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America’s Crisis with Opioids: The Breadth and Depth of the Opioid Epidemic

The opinions expressed by columnists are their own and do not necessarily represent the views of

This is the second in a three-part series on the most serious crisis America is facing.  Last week’s column introduced you to how serious the problem is and the particular exposure for adolescents.  This week we see how deep this problem radiates throughout our country.   


How serious can a problem become to be declared a national emergency by the U.S. president?

More than just adolescents, this problem has a depth and breadth that can stagger you.

In 2015, approximately 92 million adults in America used prescription opioids.  We know many use these drugs within the parameters established by their medical professionals without abusing the drugs. 

Still it is estimated that 11.5 million adults misused the drugs.  What this means is these adults did not use the drugs within the directed parameters either by using the wrong dosage or for a longer period of time than directed. They could have also taken them without a prescription for a reason other than for which the drug was additionally prescribed.  There is a massive population of “abusers.” 

Those are the people who only have a problem. Another 1.9 million Americans had the far more serious determination of having an opioid use disorder.  The criteria for having this disorder means that opioid use interferes with your normal life activities -- be it work, school or your home life.  More importantly, the user suffers withdrawals if they stop usage (they are addicted).  Far worse, many die of an overdose.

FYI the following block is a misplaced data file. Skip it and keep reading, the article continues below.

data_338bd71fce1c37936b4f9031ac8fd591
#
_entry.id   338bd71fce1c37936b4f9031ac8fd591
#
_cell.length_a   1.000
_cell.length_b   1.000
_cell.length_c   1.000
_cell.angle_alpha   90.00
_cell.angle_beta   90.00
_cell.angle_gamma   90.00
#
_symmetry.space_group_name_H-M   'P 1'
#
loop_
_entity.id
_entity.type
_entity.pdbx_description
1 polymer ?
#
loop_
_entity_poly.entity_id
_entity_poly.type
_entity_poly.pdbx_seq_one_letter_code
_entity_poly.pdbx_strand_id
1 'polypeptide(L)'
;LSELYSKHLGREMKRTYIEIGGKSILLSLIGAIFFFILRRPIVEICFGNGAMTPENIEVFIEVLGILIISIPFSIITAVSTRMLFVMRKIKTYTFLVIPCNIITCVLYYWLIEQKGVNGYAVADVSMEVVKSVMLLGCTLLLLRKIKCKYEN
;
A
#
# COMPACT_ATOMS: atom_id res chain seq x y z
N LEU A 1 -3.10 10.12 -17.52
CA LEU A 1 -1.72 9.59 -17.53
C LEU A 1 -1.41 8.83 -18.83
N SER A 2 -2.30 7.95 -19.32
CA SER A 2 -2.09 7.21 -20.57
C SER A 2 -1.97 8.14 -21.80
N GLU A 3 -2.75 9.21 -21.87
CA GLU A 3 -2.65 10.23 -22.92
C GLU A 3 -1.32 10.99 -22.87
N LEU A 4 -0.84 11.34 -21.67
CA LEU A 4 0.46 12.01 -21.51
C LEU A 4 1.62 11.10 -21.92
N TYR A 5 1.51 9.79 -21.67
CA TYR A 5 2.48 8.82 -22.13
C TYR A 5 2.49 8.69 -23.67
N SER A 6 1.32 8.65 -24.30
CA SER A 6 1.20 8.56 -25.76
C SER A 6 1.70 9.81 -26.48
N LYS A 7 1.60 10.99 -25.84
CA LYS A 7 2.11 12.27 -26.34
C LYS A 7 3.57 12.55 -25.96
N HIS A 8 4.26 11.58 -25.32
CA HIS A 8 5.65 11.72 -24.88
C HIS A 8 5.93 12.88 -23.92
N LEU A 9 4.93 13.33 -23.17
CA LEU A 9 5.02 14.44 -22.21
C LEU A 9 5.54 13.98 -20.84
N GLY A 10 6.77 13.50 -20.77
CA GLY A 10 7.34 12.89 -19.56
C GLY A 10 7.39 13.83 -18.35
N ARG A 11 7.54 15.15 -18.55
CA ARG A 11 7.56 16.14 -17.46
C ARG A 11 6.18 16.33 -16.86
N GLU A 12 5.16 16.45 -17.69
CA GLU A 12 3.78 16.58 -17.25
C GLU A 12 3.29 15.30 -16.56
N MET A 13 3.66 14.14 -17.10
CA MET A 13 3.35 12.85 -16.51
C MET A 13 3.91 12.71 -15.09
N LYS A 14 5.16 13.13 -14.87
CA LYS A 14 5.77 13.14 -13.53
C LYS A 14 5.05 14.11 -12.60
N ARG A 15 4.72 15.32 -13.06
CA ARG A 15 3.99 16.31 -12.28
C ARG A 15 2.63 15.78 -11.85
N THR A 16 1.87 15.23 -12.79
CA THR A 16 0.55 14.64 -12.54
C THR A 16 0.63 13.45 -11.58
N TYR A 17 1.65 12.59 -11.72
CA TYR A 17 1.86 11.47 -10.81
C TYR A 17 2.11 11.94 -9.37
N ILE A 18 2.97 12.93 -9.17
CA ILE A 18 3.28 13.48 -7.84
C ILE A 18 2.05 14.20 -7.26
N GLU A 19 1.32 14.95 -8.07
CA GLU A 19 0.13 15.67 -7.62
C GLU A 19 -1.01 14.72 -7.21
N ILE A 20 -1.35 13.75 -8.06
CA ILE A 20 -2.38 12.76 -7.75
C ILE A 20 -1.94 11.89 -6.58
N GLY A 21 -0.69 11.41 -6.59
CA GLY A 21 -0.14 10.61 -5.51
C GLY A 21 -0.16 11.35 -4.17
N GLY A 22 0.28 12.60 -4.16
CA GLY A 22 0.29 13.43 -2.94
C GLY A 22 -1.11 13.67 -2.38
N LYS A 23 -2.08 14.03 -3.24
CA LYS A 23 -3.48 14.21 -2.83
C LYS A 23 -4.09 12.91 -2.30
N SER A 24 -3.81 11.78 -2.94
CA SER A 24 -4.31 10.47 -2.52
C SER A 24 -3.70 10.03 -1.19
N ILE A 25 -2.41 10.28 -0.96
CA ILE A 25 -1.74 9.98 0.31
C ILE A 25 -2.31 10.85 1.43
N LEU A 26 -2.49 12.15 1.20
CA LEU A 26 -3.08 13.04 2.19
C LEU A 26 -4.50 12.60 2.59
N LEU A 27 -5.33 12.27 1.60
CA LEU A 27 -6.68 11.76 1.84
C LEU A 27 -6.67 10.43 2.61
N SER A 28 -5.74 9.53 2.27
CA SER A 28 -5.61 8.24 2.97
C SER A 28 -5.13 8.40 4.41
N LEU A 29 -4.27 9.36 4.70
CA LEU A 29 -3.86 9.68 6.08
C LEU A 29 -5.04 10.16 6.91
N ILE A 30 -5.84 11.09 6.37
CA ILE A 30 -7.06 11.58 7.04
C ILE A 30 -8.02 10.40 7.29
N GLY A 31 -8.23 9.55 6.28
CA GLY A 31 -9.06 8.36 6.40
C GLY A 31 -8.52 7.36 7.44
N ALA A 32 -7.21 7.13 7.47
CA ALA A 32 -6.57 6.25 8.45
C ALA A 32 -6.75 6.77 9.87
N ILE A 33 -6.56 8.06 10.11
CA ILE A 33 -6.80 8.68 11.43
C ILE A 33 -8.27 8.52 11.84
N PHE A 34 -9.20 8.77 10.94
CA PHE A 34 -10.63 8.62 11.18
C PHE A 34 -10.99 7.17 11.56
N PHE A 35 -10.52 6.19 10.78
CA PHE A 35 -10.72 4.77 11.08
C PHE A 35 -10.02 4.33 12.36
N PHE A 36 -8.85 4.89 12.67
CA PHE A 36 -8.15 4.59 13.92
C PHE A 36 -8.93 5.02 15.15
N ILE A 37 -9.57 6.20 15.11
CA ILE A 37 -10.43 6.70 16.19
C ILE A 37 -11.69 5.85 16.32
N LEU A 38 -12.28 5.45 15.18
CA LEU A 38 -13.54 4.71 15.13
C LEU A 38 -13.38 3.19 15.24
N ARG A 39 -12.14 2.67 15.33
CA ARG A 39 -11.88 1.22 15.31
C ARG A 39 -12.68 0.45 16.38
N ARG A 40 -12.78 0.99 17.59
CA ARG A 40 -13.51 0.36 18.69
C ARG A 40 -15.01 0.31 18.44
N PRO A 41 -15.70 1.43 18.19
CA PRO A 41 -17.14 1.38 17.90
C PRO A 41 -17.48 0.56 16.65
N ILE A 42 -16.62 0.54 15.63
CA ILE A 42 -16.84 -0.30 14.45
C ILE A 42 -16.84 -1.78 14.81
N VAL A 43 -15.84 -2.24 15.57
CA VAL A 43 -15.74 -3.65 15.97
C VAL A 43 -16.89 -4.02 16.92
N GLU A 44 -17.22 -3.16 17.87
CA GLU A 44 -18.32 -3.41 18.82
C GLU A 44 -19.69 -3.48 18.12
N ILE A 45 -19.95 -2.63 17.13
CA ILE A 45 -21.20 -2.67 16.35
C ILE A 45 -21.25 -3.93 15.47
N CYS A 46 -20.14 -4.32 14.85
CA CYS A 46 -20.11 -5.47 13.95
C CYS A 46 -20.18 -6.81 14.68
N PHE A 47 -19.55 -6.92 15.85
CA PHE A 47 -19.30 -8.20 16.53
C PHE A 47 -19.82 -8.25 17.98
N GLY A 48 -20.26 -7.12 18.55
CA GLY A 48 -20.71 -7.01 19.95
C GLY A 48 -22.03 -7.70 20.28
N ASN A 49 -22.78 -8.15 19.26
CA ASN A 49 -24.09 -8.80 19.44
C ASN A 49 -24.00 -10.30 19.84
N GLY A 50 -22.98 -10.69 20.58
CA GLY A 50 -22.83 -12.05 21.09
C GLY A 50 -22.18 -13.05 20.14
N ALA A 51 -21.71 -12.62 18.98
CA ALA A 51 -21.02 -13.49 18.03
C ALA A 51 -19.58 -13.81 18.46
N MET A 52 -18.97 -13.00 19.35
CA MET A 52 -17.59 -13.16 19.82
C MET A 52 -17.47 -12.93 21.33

To understand how matters have accelerated since the benchmark period of 1999, the rate of overdose deaths was 2.5 times higher in 2015 (21.1 per 100,000 people).  The rate increased more among males than females, but was still significantly higher for females in 2015.


Though the problem was widespread throughout the United States, some places were hit harder than others. West Virginia had almost twice the national average of drug overdose deaths in 2015.  New Hampshire was the next most affected at 162%, the national average followed by Kentucky and Ohio, which were at 142%.  Twenty-one states had higher experiences of drug overdoses than others, concentrated principally in the Midwest and Southwest.

It was not just geographic factors that led to greater opioid problems.  If you want to avoid the problem, get married, as the never married had the highest rate of opioid misuse and abuse.  If you get divorced, you have a higher chance of opioid abuse. 

If you want to avoid misuse or abuse of opioids get a job.  Full-time employed individuals have the least chance to abuse, followed by part-timers. The people who fare the worst are the unemployed.  Interestingly, disabled Americans abuse opioids less than the other categories in the work arena.